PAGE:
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First Impressions Dentistry

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Earth Day

Dr. Ron Sherman
April 24, 2018

In an age of single serve coffee, individually wrapped anything, plastic silverware and opulence in the form of pre-packaged “on-the-go” dining, we have seen an increase in the size of our landfills and trash in our oceans. We all have a pretty good idea of what we can do on a daily basis to help reduce our impact: using reusable bags, composting and recycling, and using green alternative methods of cleaning just to name a few. As a society, we’ve become inundated with “don’t do this”, “you can’t do that” and the overwhelming, “you still do that!?”. Instead of focusing on what we can’t do, as most of us don't enjoy being told what to do, why don’t we look at all the ways we can help to lessen our weight on this planet? 1409sno-074-79pan-gem-lake-wa.jpg

Roughly 50 million pounds of toothbrushes are added to the landfills each year. No, that doesn’t mean you should stop brushing your teeth. As your general practitioner, I can’t advise that. What I can suggest is that when your manual toothbrush starts to fray, instead of throwing it away in the trash can, recycle it. Another way would be to trade in that manual toothbrush for a reusable, electric one. Your standard electric toothbrush starts out around $60, whereas your standard toothbrush runs you about $2 at your local grocery store. If you bought a electric toothbrush and used it 2X a day for 15 days, your new toothbrush would have “paid for itself”.  

We know you’ve been diligent about flossing. So diligent that you’ve invested in the nifty single-use flossing picks. Great for on the go, sure. Easy to bring with you and you don’t have to deal with cutting off circulation to your fingertips trying to get a decent hold on the waxy string. Or, since you’ve been on your game at the gym and now your upper body strength rivals that of the Hulk, the string breaks every time you try and floss. We get it, flossing in general isn’t convenient. There are a plethora of alternative options out there, you could floss “old school” and buy the traditional container (recycling the container when you are done), you could purchase organic silk thread, vegan threads, biodegradable threads. Some companies have gone so far as to find alternative ways to house their floss, such as metal or cardboard. Finding a happy balance between your budget and flossing goals is a journey unto itself.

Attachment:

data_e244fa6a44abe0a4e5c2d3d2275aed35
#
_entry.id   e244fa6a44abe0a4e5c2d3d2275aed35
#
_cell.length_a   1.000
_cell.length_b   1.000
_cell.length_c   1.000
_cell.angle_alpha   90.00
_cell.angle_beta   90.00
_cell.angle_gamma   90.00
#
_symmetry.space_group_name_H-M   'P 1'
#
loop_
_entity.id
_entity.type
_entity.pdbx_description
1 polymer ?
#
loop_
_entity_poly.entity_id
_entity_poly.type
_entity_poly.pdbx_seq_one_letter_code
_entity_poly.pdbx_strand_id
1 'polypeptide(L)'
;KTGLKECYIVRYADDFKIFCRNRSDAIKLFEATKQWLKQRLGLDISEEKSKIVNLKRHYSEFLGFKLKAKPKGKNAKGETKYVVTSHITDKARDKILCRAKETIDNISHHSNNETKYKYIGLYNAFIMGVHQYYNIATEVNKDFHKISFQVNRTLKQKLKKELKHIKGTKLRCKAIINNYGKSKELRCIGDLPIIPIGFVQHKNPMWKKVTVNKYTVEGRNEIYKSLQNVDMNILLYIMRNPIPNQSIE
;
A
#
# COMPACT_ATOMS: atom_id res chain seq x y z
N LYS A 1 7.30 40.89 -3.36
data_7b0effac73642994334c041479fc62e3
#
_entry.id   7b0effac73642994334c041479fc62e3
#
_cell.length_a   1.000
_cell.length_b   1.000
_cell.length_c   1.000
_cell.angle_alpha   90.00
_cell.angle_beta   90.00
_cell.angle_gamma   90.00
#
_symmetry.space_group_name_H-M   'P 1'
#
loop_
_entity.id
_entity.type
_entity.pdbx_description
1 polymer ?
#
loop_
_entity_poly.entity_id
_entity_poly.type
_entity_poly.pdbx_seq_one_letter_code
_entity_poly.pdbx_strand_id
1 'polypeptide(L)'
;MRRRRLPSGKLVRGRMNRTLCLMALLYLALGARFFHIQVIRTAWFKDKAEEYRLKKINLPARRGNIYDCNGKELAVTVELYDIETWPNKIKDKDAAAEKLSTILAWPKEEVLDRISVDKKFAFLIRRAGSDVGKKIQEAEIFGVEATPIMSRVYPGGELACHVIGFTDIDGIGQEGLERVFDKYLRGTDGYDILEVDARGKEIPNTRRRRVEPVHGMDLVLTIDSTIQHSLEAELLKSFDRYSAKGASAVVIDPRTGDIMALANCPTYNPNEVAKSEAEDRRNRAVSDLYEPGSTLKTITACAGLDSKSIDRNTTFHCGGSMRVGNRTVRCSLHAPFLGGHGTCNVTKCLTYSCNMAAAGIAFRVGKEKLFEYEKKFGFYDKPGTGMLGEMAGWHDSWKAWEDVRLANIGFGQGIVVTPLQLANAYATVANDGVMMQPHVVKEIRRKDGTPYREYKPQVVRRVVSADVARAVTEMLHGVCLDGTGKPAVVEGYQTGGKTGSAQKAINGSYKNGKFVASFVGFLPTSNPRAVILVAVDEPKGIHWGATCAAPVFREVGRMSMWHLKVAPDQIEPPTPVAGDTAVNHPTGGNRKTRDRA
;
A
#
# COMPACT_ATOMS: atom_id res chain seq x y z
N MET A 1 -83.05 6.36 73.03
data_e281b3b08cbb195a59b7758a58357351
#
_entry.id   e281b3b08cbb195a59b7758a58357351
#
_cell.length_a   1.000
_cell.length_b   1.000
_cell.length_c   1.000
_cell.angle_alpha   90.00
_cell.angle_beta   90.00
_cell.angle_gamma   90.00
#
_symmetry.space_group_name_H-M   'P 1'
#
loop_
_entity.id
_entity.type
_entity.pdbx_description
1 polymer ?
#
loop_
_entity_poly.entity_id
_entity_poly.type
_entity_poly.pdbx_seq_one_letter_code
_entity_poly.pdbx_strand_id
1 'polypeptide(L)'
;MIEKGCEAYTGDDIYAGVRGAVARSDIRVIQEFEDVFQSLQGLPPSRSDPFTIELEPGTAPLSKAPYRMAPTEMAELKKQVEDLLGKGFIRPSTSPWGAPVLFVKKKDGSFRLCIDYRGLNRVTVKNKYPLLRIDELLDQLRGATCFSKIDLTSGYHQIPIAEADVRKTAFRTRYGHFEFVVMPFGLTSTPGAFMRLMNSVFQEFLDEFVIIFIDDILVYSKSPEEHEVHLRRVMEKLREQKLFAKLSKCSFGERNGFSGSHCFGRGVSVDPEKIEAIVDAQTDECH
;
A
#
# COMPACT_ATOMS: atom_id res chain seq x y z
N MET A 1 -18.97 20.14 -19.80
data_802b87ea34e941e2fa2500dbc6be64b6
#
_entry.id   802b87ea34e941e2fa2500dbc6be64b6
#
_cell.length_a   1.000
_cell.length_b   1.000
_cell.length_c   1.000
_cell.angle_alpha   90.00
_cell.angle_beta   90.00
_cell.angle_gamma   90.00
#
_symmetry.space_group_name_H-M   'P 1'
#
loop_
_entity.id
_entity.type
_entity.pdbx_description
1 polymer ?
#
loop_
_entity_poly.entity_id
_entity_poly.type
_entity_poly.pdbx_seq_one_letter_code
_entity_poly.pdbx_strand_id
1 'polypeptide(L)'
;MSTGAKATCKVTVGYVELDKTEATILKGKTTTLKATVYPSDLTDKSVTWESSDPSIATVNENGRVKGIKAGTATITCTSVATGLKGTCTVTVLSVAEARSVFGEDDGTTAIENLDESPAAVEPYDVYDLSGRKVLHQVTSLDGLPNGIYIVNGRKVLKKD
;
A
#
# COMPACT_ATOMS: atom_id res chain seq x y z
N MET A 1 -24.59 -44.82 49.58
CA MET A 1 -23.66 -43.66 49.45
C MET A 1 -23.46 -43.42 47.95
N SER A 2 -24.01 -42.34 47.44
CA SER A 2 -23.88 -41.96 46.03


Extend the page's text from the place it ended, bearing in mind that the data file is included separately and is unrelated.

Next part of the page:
With the rise of social media platforms and the internet, we are more than aware of what our current carbon footprint looks like. Even more, we have the resources to self-educate on what we can do to lessen our imprint on this plant. We as Americans have come leaps and bounds. In September of 2017, about 200 retailers in Seattle agreed to exchange plastic straws for compostable ones. The city of Portland has committed to a goal of meeting 100% of their communities energy needs with renewable power by the year of 2050. Americans are now recycling roughly 34.3% yearly. Recycling and composting has prevented 87.2 million tons of material from being disposed in 2013. Every little bit counts! We have made great strides! Keep it going and pay it forward.

~ First Impressions Dental Care

(sources upon request)



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